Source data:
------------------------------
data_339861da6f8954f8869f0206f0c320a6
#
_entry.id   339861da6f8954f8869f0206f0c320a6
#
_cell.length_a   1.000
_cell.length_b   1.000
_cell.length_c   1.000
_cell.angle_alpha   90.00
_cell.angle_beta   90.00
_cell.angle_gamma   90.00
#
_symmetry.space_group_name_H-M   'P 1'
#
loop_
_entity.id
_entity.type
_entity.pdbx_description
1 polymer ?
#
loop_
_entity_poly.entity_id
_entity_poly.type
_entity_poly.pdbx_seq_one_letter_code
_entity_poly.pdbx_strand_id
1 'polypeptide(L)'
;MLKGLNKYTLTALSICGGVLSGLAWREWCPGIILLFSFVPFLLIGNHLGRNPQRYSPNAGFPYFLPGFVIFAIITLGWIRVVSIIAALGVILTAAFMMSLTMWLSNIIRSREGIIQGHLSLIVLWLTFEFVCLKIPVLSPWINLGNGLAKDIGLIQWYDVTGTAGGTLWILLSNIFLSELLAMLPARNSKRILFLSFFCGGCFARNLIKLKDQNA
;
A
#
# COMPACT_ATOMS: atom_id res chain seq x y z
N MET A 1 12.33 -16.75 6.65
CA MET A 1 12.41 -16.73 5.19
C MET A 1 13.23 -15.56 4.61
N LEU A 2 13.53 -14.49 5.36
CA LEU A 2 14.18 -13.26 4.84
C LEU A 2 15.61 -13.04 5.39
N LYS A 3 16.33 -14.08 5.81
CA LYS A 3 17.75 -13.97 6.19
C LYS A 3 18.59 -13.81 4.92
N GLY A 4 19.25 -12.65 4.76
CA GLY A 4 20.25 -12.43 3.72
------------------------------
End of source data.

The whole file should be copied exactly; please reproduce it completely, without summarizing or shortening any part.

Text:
data_339861da6f8954f8869f0206f0c320a6
#
_entry.id   339861da6f8954f8869f0206f0c320a6
#
_cell.length_a   1.000
_cell.length_b   1.000
_cell.length_c   1.000
_cell.angle_alpha   90.00
_cell.angle_beta   90.00
_cell.angle_gamma   90.00
#
_symmetry.space_group_name_H-M   'P 1'
#
loop_
_entity.id
_entity.type
_entity.pdbx_description
1 polymer ?
#
loop_
_entity_poly.entity_id
_entity_poly.type
_entity_poly.pdbx_seq_one_letter_code
_entity_poly.pdbx_strand_id
1 'polypeptide(L)'
;MLKGLNKYTLTALSICGGVLSGLAWREWCPGIILLFSFVPFLLIGNHLGRNPQRYSPNAGFPYFLPGFVIFAIITLGWIRVVSIIAALGVILTAAFMMSLTMWLSNIIRSREGIIQGHLSLIVLWLTFEFVCLKIPVLSPWINLGNGLAKDIGLIQWYDVTGTAGGTLWILLSNIFLSELLAMLPARNSKRILFLSFFCGGCFARNLIKLKDQNA
;
A
#
# COMPACT_ATOMS: atom_id res chain seq x y z
N MET A 1 12.33 -16.75 6.65
CA MET A 1 12.41 -16.73 5.19
C MET A 1 13.23 -15.56 4.61
N LEU A 2 13.53 -14.49 5.36
CA LEU A 2 14.18 -13.26 4.84
C LEU A 2 15.61 -13.04 5.39
N LYS A 3 16.33 -14.08 5.81
CA LYS A 3 17.75 -13.97 6.19
C LYS A 3 18.59 -13.81 4.92
N GLY A 4 19.25 -12.65 4.76
CA GLY A 4 20.25 -12.43 3.72